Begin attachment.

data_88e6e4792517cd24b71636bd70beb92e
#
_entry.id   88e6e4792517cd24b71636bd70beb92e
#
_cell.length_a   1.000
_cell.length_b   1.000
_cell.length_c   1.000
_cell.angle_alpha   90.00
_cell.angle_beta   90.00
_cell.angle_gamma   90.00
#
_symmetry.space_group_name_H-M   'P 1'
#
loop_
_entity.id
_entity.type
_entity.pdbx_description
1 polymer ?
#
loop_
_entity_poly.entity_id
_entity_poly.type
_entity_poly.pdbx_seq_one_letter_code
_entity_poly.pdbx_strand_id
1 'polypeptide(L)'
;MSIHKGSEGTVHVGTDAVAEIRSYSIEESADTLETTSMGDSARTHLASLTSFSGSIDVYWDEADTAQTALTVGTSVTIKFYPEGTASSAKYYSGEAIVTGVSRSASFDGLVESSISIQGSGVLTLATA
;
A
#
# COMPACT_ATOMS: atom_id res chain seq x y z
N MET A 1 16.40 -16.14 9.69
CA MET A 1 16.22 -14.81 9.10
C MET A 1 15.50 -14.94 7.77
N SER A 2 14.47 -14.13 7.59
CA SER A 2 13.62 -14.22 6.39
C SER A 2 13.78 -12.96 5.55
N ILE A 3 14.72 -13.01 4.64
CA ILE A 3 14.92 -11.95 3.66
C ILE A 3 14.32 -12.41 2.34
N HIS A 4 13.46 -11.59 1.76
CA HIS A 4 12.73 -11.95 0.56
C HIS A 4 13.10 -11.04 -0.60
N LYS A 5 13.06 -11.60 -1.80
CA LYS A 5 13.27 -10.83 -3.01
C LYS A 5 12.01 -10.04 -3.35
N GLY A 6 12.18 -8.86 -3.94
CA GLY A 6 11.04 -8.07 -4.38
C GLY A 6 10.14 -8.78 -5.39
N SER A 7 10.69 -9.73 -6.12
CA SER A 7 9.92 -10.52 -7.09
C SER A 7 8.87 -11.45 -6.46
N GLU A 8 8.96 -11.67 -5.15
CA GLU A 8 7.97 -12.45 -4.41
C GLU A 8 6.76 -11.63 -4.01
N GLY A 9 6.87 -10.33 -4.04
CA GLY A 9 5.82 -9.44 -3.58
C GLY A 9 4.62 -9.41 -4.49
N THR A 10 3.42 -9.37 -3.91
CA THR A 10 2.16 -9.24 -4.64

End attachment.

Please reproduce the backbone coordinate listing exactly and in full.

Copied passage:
data_88e6e4792517cd24b71636bd70beb92e
#
_entry.id   88e6e4792517cd24b71636bd70beb92e
#
_cell.length_a   1.000
_cell.length_b   1.000
_cell.length_c   1.000
_cell.angle_alpha   90.00
_cell.angle_beta   90.00
_cell.angle_gamma   90.00
#
_symmetry.space_group_name_H-M   'P 1'
#
loop_
_entity.id
_entity.type
_entity.pdbx_description
1 polymer ?
#
loop_
_entity_poly.entity_id
_entity_poly.type
_entity_poly.pdbx_seq_one_letter_code
_entity_poly.pdbx_strand_id
1 'polypeptide(L)'
;MSIHKGSEGTVHVGTDAVAEIRSYSIEESADTLETTSMGDSARTHLASLTSFSGSIDVYWDEADTAQTALTVGTSVTIKFYPEGTASSAKYYSGEAIVTGVSRSASFDGLVESSISIQGSGVLTLATA
;
A
#
# COMPACT_ATOMS: atom_id res chain seq x y z
N MET A 1 16.40 -16.14 9.69
CA MET A 1 16.22 -14.81 9.10
C MET A 1 15.50 -14.94 7.77
N SER A 2 14.47 -14.13 7.59
CA SER A 2 13.62 -14.22 6.39
C SER A 2 13.78 -12.96 5.55
N ILE A 3 14.72 -13.01 4.64
CA ILE A 3 14.92 -11.95 3.66
C ILE A 3 14.32 -12.41 2.34
N HIS A 4 13.46 -11.59 1.76
CA HIS A 4 12.73 -11.95 0.56
C HIS A 4 13.10 -11.04 -0.60
N LYS A 5 13.06 -11.60 -1.80
CA LYS A 5 13.27 -10.83 -3.01
C LYS A 5 12.01 -10.04 -3.35
N GLY A 6 12.18 -8.86 -3.94
CA GLY A 6 11.04 -8.07 -4.38
C GLY A 6 10.14 -8.78 -5.39
N SER A 7 10.69 -9.73 -6.12
CA SER A 7 9.92 -10.52 -7.09
C SER A 7 8.87 -11.45 -6.46
N GLU A 8 8.96 -11.67 -5.15
CA GLU A 8 7.97 -12.45 -4.41
C GLU A 8 6.76 -11.63 -4.01
N GLY A 9 6.87 -10.33 -4.04
CA GLY A 9 5.82 -9.44 -3.58
C GLY A 9 4.62 -9.41 -4.49
N THR A 10 3.42 -9.37 -3.91
CA THR A 10 2.16 -9.24 -4.64